Every 10 years, the U.S. Department of Health and Human Services (HHS) produces a report detailing how much progress the country has made in reaching the Healthy People goals set by the agency in 28 separate areas. An interim review, published recently, included many sobering findings.
Americans continue to get heavier, the report indicates. Some 46 percent of the population is now overweight; 40 percent don’t exercise; and, disturbingly, parents seem to be passing their unhealthy habits along to their children.
Among the other disappointing news, I quote some of the findings in the interim review:
Only 33 percent of adults were at a healthy weight in 2003-2006, half of the HHS’ target objective, and 10 percent lower than in 1988-1994.
Between 1980 and 2004, obesity more than doubled among adults and rose 17 percent among children. The incidence of diabetes has been on the rise since 1997.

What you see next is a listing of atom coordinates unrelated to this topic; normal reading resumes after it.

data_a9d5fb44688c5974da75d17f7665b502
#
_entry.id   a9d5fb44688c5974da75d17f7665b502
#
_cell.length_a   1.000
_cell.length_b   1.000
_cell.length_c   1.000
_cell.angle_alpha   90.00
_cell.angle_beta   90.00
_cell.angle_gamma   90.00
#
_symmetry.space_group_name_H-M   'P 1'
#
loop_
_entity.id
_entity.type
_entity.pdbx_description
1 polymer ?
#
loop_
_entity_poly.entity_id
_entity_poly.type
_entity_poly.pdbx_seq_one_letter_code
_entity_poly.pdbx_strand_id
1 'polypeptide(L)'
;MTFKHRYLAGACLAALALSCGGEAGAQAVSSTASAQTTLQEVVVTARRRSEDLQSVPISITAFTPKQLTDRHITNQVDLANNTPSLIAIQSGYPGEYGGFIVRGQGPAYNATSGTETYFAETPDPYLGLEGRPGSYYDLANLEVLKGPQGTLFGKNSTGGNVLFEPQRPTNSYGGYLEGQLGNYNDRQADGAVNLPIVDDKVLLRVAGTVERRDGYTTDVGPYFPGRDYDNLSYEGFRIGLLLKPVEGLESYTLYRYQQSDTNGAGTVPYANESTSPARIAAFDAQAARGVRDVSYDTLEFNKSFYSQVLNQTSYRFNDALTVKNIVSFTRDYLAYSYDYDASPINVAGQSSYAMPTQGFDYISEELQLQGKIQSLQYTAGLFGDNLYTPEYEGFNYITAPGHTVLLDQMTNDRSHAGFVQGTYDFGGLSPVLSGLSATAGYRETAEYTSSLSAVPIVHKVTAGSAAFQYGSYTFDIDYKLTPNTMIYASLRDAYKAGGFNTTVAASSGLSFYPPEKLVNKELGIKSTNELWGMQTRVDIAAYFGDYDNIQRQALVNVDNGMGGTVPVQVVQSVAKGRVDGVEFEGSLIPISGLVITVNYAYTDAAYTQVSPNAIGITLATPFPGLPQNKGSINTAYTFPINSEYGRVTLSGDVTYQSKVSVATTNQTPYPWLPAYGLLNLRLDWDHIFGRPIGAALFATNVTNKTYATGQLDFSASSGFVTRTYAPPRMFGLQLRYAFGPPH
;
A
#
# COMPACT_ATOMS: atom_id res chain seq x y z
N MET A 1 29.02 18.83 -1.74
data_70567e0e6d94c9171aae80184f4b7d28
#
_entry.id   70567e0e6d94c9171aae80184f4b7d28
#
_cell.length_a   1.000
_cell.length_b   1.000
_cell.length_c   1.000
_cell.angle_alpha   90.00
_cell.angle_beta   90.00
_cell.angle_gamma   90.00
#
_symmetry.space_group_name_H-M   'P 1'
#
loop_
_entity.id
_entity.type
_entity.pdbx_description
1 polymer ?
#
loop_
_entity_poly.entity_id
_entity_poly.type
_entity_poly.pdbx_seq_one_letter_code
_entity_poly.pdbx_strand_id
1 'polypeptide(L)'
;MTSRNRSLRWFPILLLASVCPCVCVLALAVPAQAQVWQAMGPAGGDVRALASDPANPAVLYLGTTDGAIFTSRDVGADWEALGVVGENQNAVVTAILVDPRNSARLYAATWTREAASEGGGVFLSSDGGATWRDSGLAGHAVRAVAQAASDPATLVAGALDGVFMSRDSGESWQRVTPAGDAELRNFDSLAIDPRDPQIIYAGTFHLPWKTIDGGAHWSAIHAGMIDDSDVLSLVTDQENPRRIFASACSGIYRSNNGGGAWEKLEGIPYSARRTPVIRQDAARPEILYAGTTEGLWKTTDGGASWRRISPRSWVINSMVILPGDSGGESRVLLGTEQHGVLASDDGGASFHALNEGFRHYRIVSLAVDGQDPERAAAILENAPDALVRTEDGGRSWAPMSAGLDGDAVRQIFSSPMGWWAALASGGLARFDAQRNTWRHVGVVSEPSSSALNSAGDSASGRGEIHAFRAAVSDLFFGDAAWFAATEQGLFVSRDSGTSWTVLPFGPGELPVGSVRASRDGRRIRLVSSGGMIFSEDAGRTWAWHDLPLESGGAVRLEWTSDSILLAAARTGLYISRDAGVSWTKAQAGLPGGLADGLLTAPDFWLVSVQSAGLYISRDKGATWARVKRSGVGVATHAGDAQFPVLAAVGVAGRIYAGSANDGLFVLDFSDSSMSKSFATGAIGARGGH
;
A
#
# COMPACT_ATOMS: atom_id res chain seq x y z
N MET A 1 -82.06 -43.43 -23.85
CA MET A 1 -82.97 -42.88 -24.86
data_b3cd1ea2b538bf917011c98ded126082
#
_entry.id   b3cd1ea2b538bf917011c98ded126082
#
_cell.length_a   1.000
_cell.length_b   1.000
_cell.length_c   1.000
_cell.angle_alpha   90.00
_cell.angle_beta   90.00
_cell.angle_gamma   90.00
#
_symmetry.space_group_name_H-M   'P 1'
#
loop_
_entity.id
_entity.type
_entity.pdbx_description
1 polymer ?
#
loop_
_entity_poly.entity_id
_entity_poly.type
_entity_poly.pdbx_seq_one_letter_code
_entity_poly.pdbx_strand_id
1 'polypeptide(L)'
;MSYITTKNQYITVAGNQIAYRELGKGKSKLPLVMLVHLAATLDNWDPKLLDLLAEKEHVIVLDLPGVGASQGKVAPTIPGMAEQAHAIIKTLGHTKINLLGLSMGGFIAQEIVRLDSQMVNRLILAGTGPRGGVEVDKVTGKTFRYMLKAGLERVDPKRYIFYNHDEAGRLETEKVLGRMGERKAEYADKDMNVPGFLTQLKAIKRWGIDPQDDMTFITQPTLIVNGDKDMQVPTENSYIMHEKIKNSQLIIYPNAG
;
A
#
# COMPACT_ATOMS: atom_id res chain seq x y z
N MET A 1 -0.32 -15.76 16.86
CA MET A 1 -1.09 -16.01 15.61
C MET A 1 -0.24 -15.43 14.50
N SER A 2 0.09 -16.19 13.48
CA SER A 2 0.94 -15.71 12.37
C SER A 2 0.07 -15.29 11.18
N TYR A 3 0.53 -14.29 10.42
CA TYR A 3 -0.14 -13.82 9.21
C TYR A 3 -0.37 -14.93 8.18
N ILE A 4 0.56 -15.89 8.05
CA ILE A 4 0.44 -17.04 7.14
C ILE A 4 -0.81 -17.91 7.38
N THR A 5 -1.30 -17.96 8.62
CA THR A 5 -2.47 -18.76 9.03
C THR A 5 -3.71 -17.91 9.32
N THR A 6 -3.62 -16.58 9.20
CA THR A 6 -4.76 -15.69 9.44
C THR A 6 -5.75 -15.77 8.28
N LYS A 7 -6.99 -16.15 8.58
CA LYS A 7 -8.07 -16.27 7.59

The prevalence of childhood obesity has prompted the American Academy of Pediatrics (AAP) to recommend cholesterol testing for children as young as two.
These are heady times for fitness advocates. The research is in, and the results are clear: physical activity is, not surprisingly, very, very good for you. If we had a pill that contained all of the benefits of exercise, it would be the most widely prescribed drug in the world.
Yet, despite all the wonderful news about the benefits of exercise, only a relatively small percentage of Americans currently pursue physical activity on a regular basis.
The important questions remain about how to convince the average person to make the leap from knowing about the benefits of exercise to actually pursuing them.
The recreation center is excited to be offering a new program very soon. I’ll be picking up half a dozen spin bikes from Denver, and you can be looking for information on spin classes in this column next week.